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Passionate volunteer reflects on 12 iterations of Beef Australia

Published 24 April 2024

Media release

It’s been 36 years since Jenny Grother first volunteered at the inaugural Beef 88 and the start of a longstanding tradition, she has volunteered at all 12 Beef Australia events held since.

This week she’s making preparations to drive the two-hour round trip each day from her home at Mount Larcom to Rockhampton, to volunteer again at Beef2024.

Volunteering at the event combines two of Jenny’s passions – the cattle industry and agricultural shows. She grew up in a time of carbide lights and kerosene fridges on the family cattle property near Ingham, and then on ‘Dundee’, south of Richmond, where her mother always did volunteer work for the CWA, Red Cross, and her church.

“Practical things, like mowing lawns or trimming trees for the church and catering for the CWA,” recalled Jenny.

“Then my Show career started when I competed in Best Girl Rider under seven years at Winton Show in 1962!”

Jenny’s father was Frank ‘Dick’ Fraser of Ingham, who was pivotal in changing legislation in the early 1950s to introduce the Brahman breed into Queensland herds, where it has become an integral part of the beef industry.

“Dad and his father had seen two Brahman cattle in the Melbourne Zoo, because in those days they were Zebu, considered exotic animals like zebras and were imported under special permits,” Jenny explained.

“They could see the potential to cross them with British breeds for their tick resistance. At the time another Ingham boy, Artie Fadden, was leader of the Country Party in Parliament House Canberra, so they petitioned him to help them change the laws to introduce Brahmans as a cattle breed.

“Our family is Stud No. 5 on the Australian Brahman Breeders register and my mother became a Brangus breeder and registered Stud No. 25 on the national Brangus register.”

Jenny became a teacher in country Queensland and in 1984, she and her husband made their home at ‘Connemara’ at Mount Larcom, where they run a commercial cattle herd and she still teaches primary school students at Ambrose State School.

Jenny has been Secretary of the Mount Larcom Show Society for ‘twenty or thirty years’, manager of the horse section for 30-plus years, and this year will be running the Show pavilions, which she says are ‘a real showcase but a lot of work’.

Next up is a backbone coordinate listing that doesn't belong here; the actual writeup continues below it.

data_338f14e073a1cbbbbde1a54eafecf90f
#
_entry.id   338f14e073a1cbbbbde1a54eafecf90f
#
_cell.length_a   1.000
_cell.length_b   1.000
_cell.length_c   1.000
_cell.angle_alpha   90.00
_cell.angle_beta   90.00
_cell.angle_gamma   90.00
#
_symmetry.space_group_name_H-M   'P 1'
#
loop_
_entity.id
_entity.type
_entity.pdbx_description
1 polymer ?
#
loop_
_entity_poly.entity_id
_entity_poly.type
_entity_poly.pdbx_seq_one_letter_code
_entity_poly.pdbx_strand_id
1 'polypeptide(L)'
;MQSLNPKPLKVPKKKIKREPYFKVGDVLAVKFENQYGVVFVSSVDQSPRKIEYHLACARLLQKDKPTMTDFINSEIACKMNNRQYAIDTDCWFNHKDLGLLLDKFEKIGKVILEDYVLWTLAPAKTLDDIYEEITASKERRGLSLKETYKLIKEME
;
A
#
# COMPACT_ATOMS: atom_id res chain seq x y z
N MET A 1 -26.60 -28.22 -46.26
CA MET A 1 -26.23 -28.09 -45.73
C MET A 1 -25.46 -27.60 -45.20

“When Beef 88 was announced as part of the Bicentennial celebrations, I applied as a volunteer just because of my interest in the beef industry and agricultural shows. It sounded interesting and fun,” Jenny remembered.

“In those early days as a volunteer it was really busy, you just grabbed whatever you could snack on from a vendor as you rushed from activity to activity. But boy, you got to see a lot of good stuff, and talk to all the different cattle breeders.

“My memory of individual expos is a bit blotchy but the thing that I see has changed the most is the level of professionalism. There is a lot more sponsorship and a lot more money involved, but at the same time, the care that the Beef committee takes of its volunteers is really lovely.”

Volunteer shifts are usually four hours and Jenny spends a lot of time rushing to and fro with cups of tea and plates of food, or clearing tables. Over the five days of Beef2024, she’ll work approximately 40 hours.

“I’ll drive up and down every day, leave about 5.30am and it’s about an hour to Rockhampton. At the end of the day it’s easier to come home and sleep in my own bed,” she said.

“Beef is so well run, it’s an absolute credit to the organisers. And good value – people say it costs money but you get great value for what you pay.”

Jenny said she’s looking forward to catching up with Beef2024 Volunteer Coordinator, Jo Phelan, who she studied with at teacher’s college and taught with in schools.

“Let’s just say we had a lot of fun,” she said

“And our school report most likely would have said ‘Should not sit together’!”

Beef Australia is proudly presented by the Australian Government and the Queensland Government.

ENDS

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